Jeffrey Pearson, ISA, C.A.G.A.
"Billy" had the chance of a lifetime! He was heir to the throne that left him valuables to do with as he chose. The deceased last wish to "Billy" was to share amongst his brothers and sisters, instead of sharing as what was wished, he chose the other path and left in the middle of the night with all the items What values were at stake when he did this? We see an array of morals and monetary values put to the test in the work we do, and we strive to make all values matter.
In the appraisal world, we encounter many different situations once we accept an assignment. One issue we have seen in recent appraisals has been families being torn by "valuable" items. "Billy" wants this and "Suzy" wants that, but if they disagree they turn their backs on each other and never speak again. The truth of the matter is family should be more valuable than any item on any appraisal list.
Recently, we were on an appraisal assignment where the nieces and nephews were the beneficiaries of the estate. They were torn and battling over which one was going to receive the aunt's vintage brooches. In their mind, the monetary value seemed to be more important than working closely as a family and settling their dispute in a civil manner. After the appraisal was concluded and the research and analysis were gathered, we determined that the brooches in question were valued $7.50 up to $25.00 each. Is this worth tearing apart family bonds?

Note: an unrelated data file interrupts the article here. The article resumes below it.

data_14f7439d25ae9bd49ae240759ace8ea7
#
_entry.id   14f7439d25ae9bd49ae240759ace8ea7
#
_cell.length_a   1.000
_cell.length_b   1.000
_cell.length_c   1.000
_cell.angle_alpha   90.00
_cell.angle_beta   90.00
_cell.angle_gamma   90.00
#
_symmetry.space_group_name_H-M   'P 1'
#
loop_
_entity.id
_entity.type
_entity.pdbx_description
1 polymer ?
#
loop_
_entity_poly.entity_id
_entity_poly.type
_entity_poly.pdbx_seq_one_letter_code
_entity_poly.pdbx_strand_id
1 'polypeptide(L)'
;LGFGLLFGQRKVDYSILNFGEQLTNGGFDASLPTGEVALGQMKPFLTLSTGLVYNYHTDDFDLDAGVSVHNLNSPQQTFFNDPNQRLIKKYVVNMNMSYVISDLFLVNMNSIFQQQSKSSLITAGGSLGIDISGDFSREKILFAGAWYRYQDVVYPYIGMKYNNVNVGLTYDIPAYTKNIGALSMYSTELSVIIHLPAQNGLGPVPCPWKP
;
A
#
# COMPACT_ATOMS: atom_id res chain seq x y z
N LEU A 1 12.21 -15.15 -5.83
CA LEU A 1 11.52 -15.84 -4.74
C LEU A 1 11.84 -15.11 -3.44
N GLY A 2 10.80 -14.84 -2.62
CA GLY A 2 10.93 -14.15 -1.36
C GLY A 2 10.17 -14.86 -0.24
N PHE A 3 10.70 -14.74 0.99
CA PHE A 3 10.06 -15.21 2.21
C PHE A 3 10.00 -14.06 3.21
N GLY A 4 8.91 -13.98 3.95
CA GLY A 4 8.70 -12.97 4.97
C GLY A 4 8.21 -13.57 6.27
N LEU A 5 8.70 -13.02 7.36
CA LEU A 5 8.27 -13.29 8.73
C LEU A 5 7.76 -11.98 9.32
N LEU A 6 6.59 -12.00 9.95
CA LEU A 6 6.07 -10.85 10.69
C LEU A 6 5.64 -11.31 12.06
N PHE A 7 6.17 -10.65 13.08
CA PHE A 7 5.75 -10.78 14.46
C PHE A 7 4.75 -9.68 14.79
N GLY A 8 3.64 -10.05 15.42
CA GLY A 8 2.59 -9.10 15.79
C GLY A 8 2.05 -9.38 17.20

Certain families have different ways of arriving at a happy medium when it comes to the distribution of an estate, but splitting family bonds over a couple of dollars is not the way we as a society should function. Imagine how much happier life would be if family and friends were the valuables and not what they had left behind.
We also have come across families who are torn between what they consider right and wrong with older relatives who may not be able to take care of themselves. One incident occurred recently where a son wanted nothing more than the best for his dementia-stricken mother. He sat with her and discussed options for assisted living. His mother became so distraught at the son's thought of doing such a thing that the discussion ended, and the son respected the mother's wish and ceased future planning. The mother, however, decided to call her daughter and inform her of the son's plan. The daughter and son have not spoken in 5 years! The daughter decided to save her mother and bought a house closer to where she lived and in doing ransack the mother's house of all valuables, emptying the safe, and taking over her mother's checking account. The courts are now involved.
A business like this is not just going through someone's dresser drawers or counting pennies in a safety deposit box, it is much more. We examine, investigate and carefully determine in an unbiased manner all items on hand. We can unintentionally become peace keepers in a way. We can become a referee in a wrestling match; the only difference is that we hope to have both sides come out winning. The stronger family bonds we create, the better our world can become.
We often experience these situations; however, a majority of the families we work with are loving and supportive of each other during difficult times. So the value of an item is not just in the money it might bring, but the happiness and effect it can have in a person's life.